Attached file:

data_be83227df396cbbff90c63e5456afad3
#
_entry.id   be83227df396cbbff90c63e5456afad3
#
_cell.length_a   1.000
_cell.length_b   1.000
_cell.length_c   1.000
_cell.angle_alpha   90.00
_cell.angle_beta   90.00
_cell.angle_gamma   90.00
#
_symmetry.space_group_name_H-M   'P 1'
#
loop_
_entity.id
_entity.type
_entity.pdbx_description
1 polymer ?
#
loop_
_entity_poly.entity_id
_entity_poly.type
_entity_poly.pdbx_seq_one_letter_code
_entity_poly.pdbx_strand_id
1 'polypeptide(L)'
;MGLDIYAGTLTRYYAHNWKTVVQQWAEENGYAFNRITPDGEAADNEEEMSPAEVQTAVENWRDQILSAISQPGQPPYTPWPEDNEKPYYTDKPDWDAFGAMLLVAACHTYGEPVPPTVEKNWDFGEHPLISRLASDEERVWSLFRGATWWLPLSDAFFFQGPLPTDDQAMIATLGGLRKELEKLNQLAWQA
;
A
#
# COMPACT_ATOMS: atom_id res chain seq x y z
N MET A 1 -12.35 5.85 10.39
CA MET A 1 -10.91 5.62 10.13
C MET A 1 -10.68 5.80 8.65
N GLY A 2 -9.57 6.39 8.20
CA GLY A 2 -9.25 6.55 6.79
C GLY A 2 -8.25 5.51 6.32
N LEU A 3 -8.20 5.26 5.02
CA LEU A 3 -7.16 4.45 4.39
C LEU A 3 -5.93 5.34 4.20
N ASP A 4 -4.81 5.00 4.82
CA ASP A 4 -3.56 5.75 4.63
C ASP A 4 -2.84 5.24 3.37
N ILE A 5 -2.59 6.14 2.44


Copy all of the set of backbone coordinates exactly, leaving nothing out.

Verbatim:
data_be83227df396cbbff90c63e5456afad3
#
_entry.id   be83227df396cbbff90c63e5456afad3
#
_cell.length_a   1.000
_cell.length_b   1.000
_cell.length_c   1.000
_cell.angle_alpha   90.00
_cell.angle_beta   90.00
_cell.angle_gamma   90.00
#
_symmetry.space_group_name_H-M   'P 1'
#
loop_
_entity.id
_entity.type
_entity.pdbx_description
1 polymer ?
#
loop_
_entity_poly.entity_id
_entity_poly.type
_entity_poly.pdbx_seq_one_letter_code
_entity_poly.pdbx_strand_id
1 'polypeptide(L)'
;MGLDIYAGTLTRYYAHNWKTVVQQWAEENGYAFNRITPDGEAADNEEEMSPAEVQTAVENWRDQILSAISQPGQPPYTPWPEDNEKPYYTDKPDWDAFGAMLLVAACHTYGEPVPPTVEKNWDFGEHPLISRLASDEERVWSLFRGATWWLPLSDAFFFQGPLPTDDQAMIATLGGLRKELEKLNQLAWQA
;
A
#
# COMPACT_ATOMS: atom_id res chain seq x y z
N MET A 1 -12.35 5.85 10.39
CA MET A 1 -10.91 5.62 10.13
C MET A 1 -10.68 5.80 8.65
N GLY A 2 -9.57 6.39 8.20
CA GLY A 2 -9.25 6.55 6.79
C GLY A 2 -8.25 5.51 6.32
N LEU A 3 -8.20 5.26 5.02
CA LEU A 3 -7.16 4.45 4.39
C LEU A 3 -5.93 5.34 4.20
N ASP A 4 -4.81 5.00 4.82
CA ASP A 4 -3.56 5.75 4.63
C ASP A 4 -2.84 5.24 3.37
N ILE A 5 -2.59 6.14 2.44